October 29, 2017 at 5:59 pm #1422
I admit it, I am totally smitten with this little camper but there is a problem. I love the idea of the project but if I am honest with myself I am unlikely to use it. So here is the question, is there a market for the finished product that would allow me the enjoyment of the project and be able to sell it when complete? I am not thinking of this as a business and want to build just one and be able to recover the direct cost without concern about compensation for the labor. Has anyone sold a finished camper and if so what was the market value?October 29, 2017 at 6:25 pm #1423
<p style=”text-align: left;”>You’ll never recover your money unless you value your time at $0.00/hr.</p>October 30, 2017 at 12:23 pm #1424
I’m sure that if it is well done, you would get your monetary investment back and then some. I have gotten a serious offer out of the blue that would put money in my pocket. I refused.October 31, 2017 at 12:04 am #1425
Yes but not time investment. At my normal rate, I’m at least $10k in labor into it and I’m not done.October 31, 2017 at 12:56 pm #1426
The original poster said that he/she wasn’t concerned about compensation for time so I think you’d be looking at $5 – 6K for the kit, trailer, electrical, supplies, etc. I would recommend doing some Craig’s list searching in your area to see what used trailers are going for. As CLC has pointed out in the past, at some point you start competing with used RVs that, while not as unique, can offer more amenities/space.
One thing to double check are the state laws regarding selling the trailer/RV. It seems like some states let you just register the trailer as a utility trailer while others require it to be registered as an RV. Also, if you make any modifications to the trailer, like with the Northern Tools kit, you might get some questions when selling it. Worth double checking to know what you are getting into. If you’re not taking it on the road, you could let the buyer be the first to register/title it.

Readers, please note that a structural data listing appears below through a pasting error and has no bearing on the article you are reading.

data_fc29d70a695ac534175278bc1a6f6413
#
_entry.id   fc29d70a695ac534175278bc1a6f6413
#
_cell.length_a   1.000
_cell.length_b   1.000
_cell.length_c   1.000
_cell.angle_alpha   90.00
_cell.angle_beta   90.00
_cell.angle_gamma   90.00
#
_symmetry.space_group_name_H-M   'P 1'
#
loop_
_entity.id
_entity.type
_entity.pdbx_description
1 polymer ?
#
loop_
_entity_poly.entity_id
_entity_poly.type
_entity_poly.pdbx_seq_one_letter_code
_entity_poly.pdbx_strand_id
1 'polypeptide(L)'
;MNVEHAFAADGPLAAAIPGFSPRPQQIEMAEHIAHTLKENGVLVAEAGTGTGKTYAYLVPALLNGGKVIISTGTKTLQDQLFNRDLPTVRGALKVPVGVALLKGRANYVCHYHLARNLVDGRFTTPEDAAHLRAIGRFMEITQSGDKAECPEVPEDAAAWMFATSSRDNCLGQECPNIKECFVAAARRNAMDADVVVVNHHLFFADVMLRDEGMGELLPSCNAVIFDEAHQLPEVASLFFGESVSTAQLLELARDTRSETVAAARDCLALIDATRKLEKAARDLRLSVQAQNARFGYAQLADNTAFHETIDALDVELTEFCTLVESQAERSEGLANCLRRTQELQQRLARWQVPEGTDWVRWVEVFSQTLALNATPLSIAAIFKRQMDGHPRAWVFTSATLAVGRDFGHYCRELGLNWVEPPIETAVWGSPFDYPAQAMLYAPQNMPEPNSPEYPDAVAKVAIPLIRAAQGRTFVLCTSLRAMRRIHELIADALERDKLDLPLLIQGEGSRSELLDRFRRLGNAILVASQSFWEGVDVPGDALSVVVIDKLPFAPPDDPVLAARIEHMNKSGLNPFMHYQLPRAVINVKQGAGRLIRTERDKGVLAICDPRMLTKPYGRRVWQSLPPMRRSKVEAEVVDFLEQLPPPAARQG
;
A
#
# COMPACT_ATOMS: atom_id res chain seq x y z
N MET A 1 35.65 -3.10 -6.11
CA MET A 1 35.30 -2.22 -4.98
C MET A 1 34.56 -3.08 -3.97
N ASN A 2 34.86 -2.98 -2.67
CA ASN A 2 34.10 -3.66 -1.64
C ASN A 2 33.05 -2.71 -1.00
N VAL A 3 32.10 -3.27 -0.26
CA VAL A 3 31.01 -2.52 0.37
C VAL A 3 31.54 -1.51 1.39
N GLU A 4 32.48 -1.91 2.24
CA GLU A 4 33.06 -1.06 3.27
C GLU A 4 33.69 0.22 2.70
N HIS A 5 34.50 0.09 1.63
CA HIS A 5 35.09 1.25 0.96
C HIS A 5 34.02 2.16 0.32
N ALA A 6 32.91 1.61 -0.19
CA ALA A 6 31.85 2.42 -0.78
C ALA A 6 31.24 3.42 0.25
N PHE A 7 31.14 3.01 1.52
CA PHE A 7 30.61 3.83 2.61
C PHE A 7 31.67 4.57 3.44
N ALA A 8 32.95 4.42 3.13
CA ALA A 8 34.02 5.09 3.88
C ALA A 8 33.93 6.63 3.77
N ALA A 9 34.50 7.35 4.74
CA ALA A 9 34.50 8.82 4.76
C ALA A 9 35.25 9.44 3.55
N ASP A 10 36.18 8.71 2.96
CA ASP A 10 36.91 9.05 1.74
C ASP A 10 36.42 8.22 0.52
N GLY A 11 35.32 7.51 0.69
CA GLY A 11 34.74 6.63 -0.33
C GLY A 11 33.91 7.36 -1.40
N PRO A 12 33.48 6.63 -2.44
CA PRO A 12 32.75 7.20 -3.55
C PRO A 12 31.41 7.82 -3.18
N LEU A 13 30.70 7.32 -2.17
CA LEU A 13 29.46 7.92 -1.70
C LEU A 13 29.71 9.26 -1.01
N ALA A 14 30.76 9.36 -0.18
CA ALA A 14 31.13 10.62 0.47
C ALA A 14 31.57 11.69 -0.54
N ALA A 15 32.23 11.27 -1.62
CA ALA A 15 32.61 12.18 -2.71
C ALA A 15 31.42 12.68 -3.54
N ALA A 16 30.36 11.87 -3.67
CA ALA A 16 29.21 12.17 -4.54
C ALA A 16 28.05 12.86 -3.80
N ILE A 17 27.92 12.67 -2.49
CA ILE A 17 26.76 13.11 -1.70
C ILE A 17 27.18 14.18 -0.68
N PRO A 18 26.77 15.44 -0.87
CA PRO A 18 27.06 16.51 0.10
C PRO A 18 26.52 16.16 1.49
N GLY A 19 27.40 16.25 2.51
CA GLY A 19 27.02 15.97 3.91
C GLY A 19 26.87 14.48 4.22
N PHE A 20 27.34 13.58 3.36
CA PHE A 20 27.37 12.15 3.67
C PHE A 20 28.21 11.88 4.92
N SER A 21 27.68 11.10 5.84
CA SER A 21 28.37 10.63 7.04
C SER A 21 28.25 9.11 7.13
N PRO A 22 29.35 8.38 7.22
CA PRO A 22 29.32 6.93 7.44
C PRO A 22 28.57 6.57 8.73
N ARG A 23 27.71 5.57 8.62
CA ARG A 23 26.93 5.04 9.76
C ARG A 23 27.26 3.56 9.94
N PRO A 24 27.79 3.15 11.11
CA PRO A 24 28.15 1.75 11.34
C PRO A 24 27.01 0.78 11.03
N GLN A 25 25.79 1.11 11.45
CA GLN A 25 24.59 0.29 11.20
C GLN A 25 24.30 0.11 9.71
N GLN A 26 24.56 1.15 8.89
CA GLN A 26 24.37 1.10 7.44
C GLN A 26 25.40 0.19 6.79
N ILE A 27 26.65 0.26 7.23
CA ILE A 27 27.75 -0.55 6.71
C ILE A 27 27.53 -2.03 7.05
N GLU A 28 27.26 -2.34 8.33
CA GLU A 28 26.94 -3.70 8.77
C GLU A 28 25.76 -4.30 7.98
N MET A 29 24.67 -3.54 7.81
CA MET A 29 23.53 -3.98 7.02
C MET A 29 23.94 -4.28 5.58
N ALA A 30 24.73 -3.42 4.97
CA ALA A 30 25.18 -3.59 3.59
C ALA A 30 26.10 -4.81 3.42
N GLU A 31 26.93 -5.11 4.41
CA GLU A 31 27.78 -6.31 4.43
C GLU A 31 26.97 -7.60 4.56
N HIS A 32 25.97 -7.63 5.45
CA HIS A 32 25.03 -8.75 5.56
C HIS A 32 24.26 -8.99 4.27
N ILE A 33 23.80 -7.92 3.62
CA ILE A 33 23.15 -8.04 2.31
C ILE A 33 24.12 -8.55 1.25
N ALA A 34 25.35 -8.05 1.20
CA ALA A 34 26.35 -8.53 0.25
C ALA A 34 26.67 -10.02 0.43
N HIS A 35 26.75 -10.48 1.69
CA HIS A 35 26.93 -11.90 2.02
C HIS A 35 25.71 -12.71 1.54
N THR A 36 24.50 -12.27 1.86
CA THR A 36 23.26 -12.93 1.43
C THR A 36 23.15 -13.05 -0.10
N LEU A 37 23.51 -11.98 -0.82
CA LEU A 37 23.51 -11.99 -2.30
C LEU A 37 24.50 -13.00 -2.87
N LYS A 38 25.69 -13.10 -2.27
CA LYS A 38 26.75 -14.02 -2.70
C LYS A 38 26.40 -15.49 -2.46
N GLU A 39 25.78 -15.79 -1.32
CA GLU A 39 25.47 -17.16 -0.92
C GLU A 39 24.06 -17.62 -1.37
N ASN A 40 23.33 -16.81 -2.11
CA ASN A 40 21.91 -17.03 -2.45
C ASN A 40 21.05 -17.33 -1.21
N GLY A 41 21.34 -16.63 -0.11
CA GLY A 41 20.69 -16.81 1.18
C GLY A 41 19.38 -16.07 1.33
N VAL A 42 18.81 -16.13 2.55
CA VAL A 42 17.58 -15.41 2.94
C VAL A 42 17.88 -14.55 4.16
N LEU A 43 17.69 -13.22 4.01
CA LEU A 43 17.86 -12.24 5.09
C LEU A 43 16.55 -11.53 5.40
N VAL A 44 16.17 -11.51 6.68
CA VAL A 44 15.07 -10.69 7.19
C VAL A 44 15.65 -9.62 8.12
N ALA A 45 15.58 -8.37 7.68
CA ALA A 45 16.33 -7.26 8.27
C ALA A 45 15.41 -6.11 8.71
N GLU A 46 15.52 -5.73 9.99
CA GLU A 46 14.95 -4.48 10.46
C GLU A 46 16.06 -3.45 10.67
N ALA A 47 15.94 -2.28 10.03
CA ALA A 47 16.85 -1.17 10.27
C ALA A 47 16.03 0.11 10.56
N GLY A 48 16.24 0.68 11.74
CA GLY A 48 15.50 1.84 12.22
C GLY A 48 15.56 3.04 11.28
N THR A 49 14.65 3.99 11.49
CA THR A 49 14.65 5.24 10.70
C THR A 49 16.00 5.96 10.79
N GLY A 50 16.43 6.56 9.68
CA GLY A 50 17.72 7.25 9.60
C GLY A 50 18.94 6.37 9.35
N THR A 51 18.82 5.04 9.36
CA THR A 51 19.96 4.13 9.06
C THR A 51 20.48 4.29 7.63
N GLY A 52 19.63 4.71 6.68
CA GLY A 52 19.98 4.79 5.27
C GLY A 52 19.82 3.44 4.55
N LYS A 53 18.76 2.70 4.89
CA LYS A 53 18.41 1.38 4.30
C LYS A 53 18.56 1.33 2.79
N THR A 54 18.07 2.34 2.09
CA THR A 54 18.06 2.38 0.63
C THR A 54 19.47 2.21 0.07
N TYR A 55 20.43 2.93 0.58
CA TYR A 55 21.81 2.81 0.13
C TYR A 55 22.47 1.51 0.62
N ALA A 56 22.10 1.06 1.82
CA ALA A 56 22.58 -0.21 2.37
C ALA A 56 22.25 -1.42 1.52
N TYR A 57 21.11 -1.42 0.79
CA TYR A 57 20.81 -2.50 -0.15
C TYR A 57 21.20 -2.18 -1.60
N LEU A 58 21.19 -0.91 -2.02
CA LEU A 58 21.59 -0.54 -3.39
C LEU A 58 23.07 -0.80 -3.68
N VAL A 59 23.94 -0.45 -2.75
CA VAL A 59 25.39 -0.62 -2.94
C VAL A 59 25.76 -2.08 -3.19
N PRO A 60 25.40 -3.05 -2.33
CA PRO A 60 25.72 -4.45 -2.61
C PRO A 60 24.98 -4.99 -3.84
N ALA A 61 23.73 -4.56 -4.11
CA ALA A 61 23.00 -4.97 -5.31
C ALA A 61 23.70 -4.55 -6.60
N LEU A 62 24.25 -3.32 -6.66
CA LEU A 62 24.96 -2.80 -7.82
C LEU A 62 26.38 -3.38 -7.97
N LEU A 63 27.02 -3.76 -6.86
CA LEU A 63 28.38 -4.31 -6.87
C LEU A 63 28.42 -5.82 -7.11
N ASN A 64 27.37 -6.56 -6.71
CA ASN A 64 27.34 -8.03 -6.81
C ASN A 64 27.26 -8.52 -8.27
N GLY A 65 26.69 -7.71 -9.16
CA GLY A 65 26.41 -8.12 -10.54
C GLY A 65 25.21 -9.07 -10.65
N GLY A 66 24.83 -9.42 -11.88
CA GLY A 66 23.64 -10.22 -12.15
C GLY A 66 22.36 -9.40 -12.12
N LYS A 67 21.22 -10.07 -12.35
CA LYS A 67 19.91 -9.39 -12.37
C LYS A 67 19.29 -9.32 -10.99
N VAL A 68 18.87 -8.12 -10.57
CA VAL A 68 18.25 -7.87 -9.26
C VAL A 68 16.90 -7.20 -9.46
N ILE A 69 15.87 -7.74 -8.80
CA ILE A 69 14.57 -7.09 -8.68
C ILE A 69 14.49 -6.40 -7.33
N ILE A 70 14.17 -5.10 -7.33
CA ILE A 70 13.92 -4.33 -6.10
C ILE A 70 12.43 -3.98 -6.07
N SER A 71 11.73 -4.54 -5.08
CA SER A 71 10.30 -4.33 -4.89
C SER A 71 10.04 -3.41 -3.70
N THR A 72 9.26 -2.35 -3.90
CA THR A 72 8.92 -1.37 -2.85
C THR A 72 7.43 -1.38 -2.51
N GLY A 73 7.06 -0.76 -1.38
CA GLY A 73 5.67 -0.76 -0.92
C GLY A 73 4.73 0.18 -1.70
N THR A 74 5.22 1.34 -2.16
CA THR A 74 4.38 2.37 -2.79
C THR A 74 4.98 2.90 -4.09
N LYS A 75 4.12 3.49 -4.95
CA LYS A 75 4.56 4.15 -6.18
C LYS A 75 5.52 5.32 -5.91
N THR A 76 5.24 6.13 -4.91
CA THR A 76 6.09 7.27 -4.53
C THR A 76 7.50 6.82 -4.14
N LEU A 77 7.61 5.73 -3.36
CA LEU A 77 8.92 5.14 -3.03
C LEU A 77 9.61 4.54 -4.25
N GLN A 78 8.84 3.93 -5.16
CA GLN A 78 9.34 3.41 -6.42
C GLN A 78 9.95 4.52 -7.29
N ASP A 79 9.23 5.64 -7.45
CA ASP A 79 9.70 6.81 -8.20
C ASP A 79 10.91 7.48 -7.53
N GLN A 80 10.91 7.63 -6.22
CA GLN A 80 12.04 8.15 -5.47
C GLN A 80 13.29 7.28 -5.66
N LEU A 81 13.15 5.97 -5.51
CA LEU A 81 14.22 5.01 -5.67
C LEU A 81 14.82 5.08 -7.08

That being said, my gut tells me you could find someone to buy it for 5 or 6K.
-mikeNovember 1, 2017 at 10:20 am #1427
I don’t think $5k to $6k is going to be an issue. My time is worth more than nothing, and in fact I’ll be pushing the $15k in labor mark before ever even outfitting this thing. Only a fool would sell such a labor intensive build at the cost of parts.
November 1, 2017 at 12:16 pm #1429
- This reply was modified 1 year, 1 month ago by Bob D..
I don’t think it’s a foolish thing at all. I used to be in the kit aircraft industry and this was something that came up on occasion. Some people just need to keep busy and want to learn new things. Some of the customers I sold aircraft kits to were not even pilots.November 19, 2017 at 8:14 pm #1442
We have talked about doing our first one, and then once we have better skills, selling our first one and using the money to buy another one to really make perfectly with what we have learned. There is a learning curve in epoxy and fiberglass. I’m very glad our first fiberglass seams will be covered or I would never stop fretting over them lying in the the TD.November 21, 2017 at 8:18 pm #1448
unless you have a buyer lined up for your first build, I would say that you can build it right the first time, IF you:
take your time
read the entire manual stem to stern twice before you start anything
take your time
make sure your workshop temperature is between 65-75 F (others may say a wider range is do-able but that’s my experience)–this may lead you to spend a few more dollars on a heater for the spring and fall seasons, and an AC for the summer
take your time
make liberal use of emails to Dillon at CLC who is incredibly responsive to all questions.
yes, I have a few “birthmarks” on my TD that only I can see, but not nearly enough to want to find a buyer.
if you haven’t made the purchase yet, buy the digital version of the manual for $15. you will find it incredibly detailed, full of photos, and will greatly boost your confidence in taking on the project.
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